Former Star and Telegraph journalist recalls the glory days of newspapers in new book
I'm a writer of fiction '“ with a new collection of stories about to be published.
I’m a writer of fiction – with a new collection of stories about to be published.
I like to think I’ve always had talent. But I have to admit it was Sheffield that taught me how to write.
For 15 years in the eighties and nineties, I worked on the Sheffield Star, first as environment reporter, then as film critic.
I estimated I wrote 120,000 words a year – the equivalent of two novels.
It was exciting. One time I was at a press conference in a London hotel suite to interview Richard Gere.
I was standing on the balcony sipping my Pinot Grigio when I heard a commotion behind me. Richard had arrived.
I turned and walked through a curtain of ribbons and fell into him.
We both put out our arms to steady ourselves and ended in a hug.
“Gee, I’m sorry,” he said. In the ensuing months there were newspaper reports that he might be gay.
I was able to say to any woman who was interested: “I have embraced Richard Gere intimately in a hotel room in London and I can vouch for the fact that he’s all man.”
What were newspapers like at the beginning of the eighties?
Start by forgetting the Internet. Forget mobile phones and laptops.
Think of an office made noisy by typewriters and smoky from cigarettes.
If you wanted to check a previous story, you didn’t click on a mouse, you went downstairs to the library where real bits of the paper were cut out by real hands using real scissors and shoved into real paper folders.
If you were racing a deadline to bring home a story, you might have to find a telephone box and dictate over the line while pushing pennies into the slot.
Lunchtimes were a boozy affair and nobody tut-tutted.
Women reporters were in a minority and ended up doing the “soft” stories – true love triumphing, mothers raising cash for sick children, tearful family reunions. Plus lots about fashion, of course.
In my new book of 20 varied and entertaining tales, there are two stories about those medieval times.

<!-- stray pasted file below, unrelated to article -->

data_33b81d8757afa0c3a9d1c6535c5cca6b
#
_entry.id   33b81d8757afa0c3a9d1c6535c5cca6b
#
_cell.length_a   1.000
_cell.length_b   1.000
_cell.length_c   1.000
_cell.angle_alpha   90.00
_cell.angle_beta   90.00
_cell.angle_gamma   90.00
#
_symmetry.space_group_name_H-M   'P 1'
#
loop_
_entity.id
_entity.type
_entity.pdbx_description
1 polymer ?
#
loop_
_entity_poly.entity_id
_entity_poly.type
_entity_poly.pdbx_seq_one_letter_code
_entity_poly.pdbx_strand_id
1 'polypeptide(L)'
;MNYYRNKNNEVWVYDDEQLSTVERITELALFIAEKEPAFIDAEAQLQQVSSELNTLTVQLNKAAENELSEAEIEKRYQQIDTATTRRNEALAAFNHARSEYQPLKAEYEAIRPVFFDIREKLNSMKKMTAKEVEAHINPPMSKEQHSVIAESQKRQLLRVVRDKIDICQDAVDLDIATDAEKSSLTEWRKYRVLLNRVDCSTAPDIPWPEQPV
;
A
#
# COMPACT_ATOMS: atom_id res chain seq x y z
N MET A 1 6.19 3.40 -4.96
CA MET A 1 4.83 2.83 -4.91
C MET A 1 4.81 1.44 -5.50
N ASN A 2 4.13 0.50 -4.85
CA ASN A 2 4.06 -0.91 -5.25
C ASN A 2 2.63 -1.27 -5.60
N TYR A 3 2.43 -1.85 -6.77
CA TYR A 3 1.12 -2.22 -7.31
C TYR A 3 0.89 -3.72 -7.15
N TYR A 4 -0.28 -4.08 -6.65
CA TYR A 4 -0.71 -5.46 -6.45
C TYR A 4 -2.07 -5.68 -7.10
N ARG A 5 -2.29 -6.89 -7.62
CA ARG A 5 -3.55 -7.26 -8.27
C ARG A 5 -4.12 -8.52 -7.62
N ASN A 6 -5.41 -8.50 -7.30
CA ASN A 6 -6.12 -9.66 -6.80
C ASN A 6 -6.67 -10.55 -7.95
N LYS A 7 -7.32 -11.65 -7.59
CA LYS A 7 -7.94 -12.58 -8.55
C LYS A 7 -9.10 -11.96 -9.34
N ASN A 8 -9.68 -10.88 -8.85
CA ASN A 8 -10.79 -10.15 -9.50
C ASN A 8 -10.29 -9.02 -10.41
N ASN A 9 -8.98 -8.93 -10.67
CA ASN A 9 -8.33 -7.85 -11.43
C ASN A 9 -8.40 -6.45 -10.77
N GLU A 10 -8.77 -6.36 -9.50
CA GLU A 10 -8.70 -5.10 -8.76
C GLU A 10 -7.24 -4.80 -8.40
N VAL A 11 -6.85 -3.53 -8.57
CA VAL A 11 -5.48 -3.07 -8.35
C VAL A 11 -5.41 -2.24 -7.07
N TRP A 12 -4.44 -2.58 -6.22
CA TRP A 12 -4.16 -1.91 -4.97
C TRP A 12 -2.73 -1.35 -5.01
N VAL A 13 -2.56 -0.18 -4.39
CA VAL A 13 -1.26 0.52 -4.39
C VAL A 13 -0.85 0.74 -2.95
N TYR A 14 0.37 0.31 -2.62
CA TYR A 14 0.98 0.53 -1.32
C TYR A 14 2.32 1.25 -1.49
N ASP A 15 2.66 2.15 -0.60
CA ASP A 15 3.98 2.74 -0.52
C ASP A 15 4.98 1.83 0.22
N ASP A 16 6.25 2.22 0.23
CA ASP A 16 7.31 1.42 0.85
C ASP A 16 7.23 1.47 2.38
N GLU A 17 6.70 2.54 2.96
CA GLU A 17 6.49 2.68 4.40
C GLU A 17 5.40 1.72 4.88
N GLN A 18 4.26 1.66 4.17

Of course, m’lud, they’re not about real people. No, no, they’re about fictional characters in a fictional newspaper office in a fictional Yorkshire town.
When I first tried to write fiction, I wrote about an idealistic young reporter like me, a tad cleverer than I was, more than a tad handsomer and a million light years more successful with women. These stories were terrible.
Then I invented Jack Parker, a middle-aged man with expanding stomach and thinning hair, a broken marriage and a drink problem, passed over for promotion.
I did this because I’d discovered by that time that failures were the most interesting characters.
Jack is a local boy who joined his fictional newspaper straight from his fictional school.
He learned the ropes the hard way: complicated court cases, brutal police reports, boring council meetings.
But one day he realises there is a revolution going on: women suddenly allowed to cover crime and even sport; and graduates from down south being hired instead of local school-leavers.
What does Jack think about this? “It hadn’t been like that when he joined.
In those days you didn’t get two years of college to play newspapers – you learned by doing it, by making a fool of yourself.
If you didn’t ask the right question at the right time, you were sent back to ask again. And again. And again. Until you curled up inside with the shame of it.
“You didn’t need a degree to write news because real news wrote itself.
Angry mums up in arms. Petticoat pickets in down-tools drama. If you wrote petticoat pickets these days, some bright slip on the subs’ table would tell you it trivialised women and they’d re-write it.”
So. Jack is a dinosaur. But dinosaurs are fascinating. 20 Stories High by Michael Yates is published by Armley Press for £8.99.